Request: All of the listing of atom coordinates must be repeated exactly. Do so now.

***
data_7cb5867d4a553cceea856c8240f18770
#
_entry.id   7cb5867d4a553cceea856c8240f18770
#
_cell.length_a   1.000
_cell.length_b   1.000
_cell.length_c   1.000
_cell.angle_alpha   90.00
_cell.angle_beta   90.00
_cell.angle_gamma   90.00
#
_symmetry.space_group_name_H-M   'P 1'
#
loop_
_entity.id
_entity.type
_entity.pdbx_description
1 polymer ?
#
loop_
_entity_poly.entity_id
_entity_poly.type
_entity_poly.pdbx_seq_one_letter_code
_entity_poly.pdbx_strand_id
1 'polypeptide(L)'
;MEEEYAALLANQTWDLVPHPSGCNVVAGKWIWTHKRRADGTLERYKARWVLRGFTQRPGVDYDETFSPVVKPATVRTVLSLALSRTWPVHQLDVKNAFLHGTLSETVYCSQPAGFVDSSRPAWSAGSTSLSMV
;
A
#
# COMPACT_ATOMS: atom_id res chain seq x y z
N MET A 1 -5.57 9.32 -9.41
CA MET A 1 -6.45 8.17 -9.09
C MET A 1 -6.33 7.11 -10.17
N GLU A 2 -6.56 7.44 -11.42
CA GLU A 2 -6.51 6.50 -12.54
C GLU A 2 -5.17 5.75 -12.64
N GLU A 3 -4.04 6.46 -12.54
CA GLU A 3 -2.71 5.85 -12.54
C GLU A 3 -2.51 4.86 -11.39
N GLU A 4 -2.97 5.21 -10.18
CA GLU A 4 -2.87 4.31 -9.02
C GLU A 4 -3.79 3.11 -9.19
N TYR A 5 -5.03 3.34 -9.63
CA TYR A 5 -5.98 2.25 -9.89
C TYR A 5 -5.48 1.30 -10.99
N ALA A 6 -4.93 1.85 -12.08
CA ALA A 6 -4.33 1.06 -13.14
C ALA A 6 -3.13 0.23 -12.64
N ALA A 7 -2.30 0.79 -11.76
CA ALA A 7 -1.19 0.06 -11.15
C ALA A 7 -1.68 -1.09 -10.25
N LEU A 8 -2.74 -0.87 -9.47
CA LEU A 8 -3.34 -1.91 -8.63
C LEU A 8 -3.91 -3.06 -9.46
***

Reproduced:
data_7cb5867d4a553cceea856c8240f18770
#
_entry.id   7cb5867d4a553cceea856c8240f18770
#
_cell.length_a   1.000
_cell.length_b   1.000
_cell.length_c   1.000
_cell.angle_alpha   90.00
_cell.angle_beta   90.00
_cell.angle_gamma   90.00
#
_symmetry.space_group_name_H-M   'P 1'
#
loop_
_entity.id
_entity.type
_entity.pdbx_description
1 polymer ?
#
loop_
_entity_poly.entity_id
_entity_poly.type
_entity_poly.pdbx_seq_one_letter_code
_entity_poly.pdbx_strand_id
1 'polypeptide(L)'
;MEEEYAALLANQTWDLVPHPSGCNVVAGKWIWTHKRRADGTLERYKARWVLRGFTQRPGVDYDETFSPVVKPATVRTVLSLALSRTWPVHQLDVKNAFLHGTLSETVYCSQPAGFVDSSRPAWSAGSTSLSMV
;
A
#
# COMPACT_ATOMS: atom_id res chain seq x y z
N MET A 1 -5.57 9.32 -9.41
CA MET A 1 -6.45 8.17 -9.09
C MET A 1 -6.33 7.11 -10.17
N GLU A 2 -6.56 7.44 -11.42
CA GLU A 2 -6.51 6.50 -12.54
C GLU A 2 -5.17 5.75 -12.64
N GLU A 3 -4.04 6.46 -12.54
CA GLU A 3 -2.71 5.85 -12.54
C GLU A 3 -2.51 4.86 -11.39
N GLU A 4 -2.97 5.21 -10.18
CA GLU A 4 -2.87 4.31 -9.02
C GLU A 4 -3.79 3.11 -9.19
N TYR A 5 -5.03 3.34 -9.63
CA TYR A 5 -5.98 2.25 -9.89
C TYR A 5 -5.48 1.30 -10.99
N ALA A 6 -4.93 1.85 -12.08
CA ALA A 6 -4.33 1.06 -13.14
C ALA A 6 -3.13 0.23 -12.64
N ALA A 7 -2.30 0.79 -11.76
CA ALA A 7 -1.19 0.06 -11.15
C ALA A 7 -1.68 -1.09 -10.25
N LEU A 8 -2.74 -0.87 -9.47
CA LEU A 8 -3.34 -1.91 -8.63
C LEU A 8 -3.91 -3.06 -9.46